I shot onto the road and built up as much speed as i could on my fat tyres. An immediately pulled over again as the rain was so heavy I had to put on all my waterproofs.
While I was doing that an old fella asked me if he was going the right way, “To Glasgow? Yes” He was actually wanting the West Highland Way, so he turned around and went back the way he came. I wonder how far he’d walked?
The road was horrific, car drivers are mostly arseholes, the rain pounded down and ran over my face. I watched evey inch of visble Way to try and spot Phil, but by the time I reached the point where it crosses the road it was obvious he was well ahead. I’d have to push on and try and catch him in Glen Falloch.
I trundled down the A82 in the pissing wet, shutting my eyes at truck passed and trying to be both as visible and unobtrusive as possible in the grey light. I hated it.
I could see alot of the Way, but not Phil. He must be really moving. The bus passed me near the bottom and then I cut off into Beinn Glas farm to rejoin the Way. I waited, sent a Tweet, had a snack and thought about what was next. I slung the bike on my shoulder and headed into the trees as the rain fell through the vents in my helmet, gathered in the pad over my forehead and them ran down my face everytime I looked up and compressed the pad. Each time the little flood got warmer as I toiled with the ground underfoot and the weight of the bike. I felt very much on my own.
The top half of Loch Lomond is horrific for a bike. It’s unrideable most of the time, or rideable in such short stages that’s it’s more annoying to clip in than just keep pushing or carrying the bike.
It’s also dangerous in places, it’s wild and unmaintained which is part of its beauty, but the obstacles you have to tackle are frankly ludicrous, it’s like they’ve been designed to make you cry. I fell several times, trying to balance the bike, trying to stay upright on metal cleats instead of rubber soles. My shins are a mess. I will never do this again. Probably.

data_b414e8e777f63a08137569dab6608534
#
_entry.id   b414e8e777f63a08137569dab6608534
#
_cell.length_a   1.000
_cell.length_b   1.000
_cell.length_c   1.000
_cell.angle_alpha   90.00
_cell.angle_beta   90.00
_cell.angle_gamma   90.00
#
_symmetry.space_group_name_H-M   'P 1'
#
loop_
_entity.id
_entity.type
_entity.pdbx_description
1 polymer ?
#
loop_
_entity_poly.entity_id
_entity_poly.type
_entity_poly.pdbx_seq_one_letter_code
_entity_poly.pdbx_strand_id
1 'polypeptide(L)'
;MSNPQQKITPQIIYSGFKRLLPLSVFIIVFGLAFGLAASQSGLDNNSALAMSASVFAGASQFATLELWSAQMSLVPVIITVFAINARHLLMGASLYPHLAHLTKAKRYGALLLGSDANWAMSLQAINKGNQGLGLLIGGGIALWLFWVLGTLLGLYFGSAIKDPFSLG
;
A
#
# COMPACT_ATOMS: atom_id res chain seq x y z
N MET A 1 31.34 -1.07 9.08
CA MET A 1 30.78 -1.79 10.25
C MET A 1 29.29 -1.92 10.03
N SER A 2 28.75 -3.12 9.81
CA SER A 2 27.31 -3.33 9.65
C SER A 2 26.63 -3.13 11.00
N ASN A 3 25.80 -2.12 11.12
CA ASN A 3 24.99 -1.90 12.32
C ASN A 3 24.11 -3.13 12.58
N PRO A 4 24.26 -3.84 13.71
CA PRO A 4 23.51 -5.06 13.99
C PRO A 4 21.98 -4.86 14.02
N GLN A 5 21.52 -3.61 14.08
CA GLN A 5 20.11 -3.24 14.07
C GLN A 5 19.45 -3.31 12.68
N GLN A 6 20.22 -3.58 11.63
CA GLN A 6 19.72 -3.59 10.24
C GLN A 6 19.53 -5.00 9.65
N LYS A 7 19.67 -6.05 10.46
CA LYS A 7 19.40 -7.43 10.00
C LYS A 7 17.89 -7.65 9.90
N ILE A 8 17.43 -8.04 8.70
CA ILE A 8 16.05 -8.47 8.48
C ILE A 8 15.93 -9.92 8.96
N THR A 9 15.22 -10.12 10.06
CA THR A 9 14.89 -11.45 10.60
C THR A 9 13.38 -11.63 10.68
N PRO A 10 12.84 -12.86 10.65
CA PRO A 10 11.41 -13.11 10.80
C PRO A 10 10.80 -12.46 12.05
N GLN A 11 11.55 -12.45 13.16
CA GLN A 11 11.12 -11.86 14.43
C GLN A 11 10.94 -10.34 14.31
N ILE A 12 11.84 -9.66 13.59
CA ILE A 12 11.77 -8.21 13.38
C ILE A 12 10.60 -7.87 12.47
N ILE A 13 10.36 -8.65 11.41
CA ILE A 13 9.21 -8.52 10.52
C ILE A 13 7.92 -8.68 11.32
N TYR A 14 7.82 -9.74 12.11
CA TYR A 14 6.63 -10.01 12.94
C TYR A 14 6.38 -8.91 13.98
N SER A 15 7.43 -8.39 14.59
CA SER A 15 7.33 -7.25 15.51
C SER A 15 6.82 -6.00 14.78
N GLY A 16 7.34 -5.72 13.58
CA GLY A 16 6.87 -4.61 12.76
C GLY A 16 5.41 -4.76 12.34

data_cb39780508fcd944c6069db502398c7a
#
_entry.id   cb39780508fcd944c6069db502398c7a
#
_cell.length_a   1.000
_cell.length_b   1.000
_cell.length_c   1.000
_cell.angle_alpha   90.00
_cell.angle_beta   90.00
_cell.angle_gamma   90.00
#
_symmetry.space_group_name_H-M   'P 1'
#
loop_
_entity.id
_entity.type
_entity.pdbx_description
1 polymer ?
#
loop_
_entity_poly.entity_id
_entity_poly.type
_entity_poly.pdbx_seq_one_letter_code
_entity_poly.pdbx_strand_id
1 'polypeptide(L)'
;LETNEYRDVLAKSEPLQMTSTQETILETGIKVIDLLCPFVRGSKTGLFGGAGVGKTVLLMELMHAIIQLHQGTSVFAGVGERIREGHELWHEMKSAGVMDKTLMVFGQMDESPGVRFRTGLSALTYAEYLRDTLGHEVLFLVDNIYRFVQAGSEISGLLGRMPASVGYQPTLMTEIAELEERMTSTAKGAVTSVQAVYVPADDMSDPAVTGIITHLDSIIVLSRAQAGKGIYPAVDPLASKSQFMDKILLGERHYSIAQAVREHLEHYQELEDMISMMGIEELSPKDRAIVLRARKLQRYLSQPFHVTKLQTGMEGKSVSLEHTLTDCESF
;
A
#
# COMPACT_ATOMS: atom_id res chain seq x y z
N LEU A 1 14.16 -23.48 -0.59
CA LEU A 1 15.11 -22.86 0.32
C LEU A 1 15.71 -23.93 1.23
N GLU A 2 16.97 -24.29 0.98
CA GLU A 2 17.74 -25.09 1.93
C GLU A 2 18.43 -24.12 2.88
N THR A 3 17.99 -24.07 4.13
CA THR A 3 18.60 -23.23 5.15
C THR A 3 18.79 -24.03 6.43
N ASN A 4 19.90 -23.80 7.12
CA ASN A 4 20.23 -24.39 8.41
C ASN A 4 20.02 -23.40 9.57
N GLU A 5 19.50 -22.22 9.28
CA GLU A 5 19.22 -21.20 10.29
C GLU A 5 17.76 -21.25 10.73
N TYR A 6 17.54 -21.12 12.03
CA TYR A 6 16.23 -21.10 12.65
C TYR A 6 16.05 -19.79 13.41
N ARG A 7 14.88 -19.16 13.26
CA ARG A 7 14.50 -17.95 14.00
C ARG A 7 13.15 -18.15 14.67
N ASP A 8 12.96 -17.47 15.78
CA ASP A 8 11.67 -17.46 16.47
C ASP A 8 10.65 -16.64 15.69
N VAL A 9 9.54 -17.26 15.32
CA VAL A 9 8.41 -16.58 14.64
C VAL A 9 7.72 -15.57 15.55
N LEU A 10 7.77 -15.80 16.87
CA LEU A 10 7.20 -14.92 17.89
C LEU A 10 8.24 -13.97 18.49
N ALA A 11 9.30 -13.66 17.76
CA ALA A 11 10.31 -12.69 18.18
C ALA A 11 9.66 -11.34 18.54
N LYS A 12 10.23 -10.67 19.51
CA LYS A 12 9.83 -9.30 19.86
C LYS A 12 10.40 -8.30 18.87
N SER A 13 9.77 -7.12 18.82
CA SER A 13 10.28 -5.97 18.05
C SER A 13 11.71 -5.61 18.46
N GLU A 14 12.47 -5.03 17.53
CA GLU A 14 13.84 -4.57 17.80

One smile I found was when I was greeted by “PeeTeeCee I presume?”. It was scotpat who comments here out for a walk down the loch. It was a magic wee moment.
I asked him if he’s seen Phil, but like the handful of walkers I’d passed, Phil was unseen. He must be so far ahead by now. I couldn’t go any faster, it was just so difficult. But, maybe I was in front? Surely not.
I passed my campsite by the loch from last time, and I had wee flutter of emotion. I’ll walk this one day without any pressure and really enjoy it.
I met a bunch of friendly folks at Rob Roy’s Cave and stopped to chat. Another of my downfalls, I like folks and hearing what they’ve been up to. As I scrambled up the rocks to the next section of the track they started shouting “Your mate’s behind you”. I thought Yeah.. Yeah… and carried on.
It turns out he actually was there, we met up shortly after and actually rodeinto the Inversnaid Hotel carpark together. I’d passed him somewhere at the bottom of Glen Falloch, he’d met the bus as well. So taking the road was the right idea, I’d never have caught him otherwise. Grumpy sod.
Inversnaid has a reputation of being rubbish, but when I walked in I was ushered through to the bar where I had sammidges and coffee, two coffees in fact. It was fine in there, and full of elderly Americans who’d come over the loch in a boat from Tarbet. Bless ’em all.
I downed a can of Irn Bru outside before we set off again into weather was drying up under a sky that was getting brighter all the time.
Now, I joke about Irn Bru a lot, but whatever its nutritional merits, Irn Bru kept me on the bike from here to, well, the bottom of this page.
There was still some obstacles, but the trail was ever more rideable and now back as a team we kept each other moving and I felt happier, but at the same time something of a sense of urgency had returned.
We had a break where I finally got my waterproofs off and had another wee snack. After that the ground flashed past under us. So much time pushing out of the saddle dulls your handling (it also makes you cautious to the point where i was think that a fallen leaf in the middle of the track looked rather aggressive and I’d I’d better dismount to safely avoid it) , so when you’re really moving again, it’s easy to get it wrong. I had a couple of moments, but stayed upright. It was the bike that saved it every time, it was never me.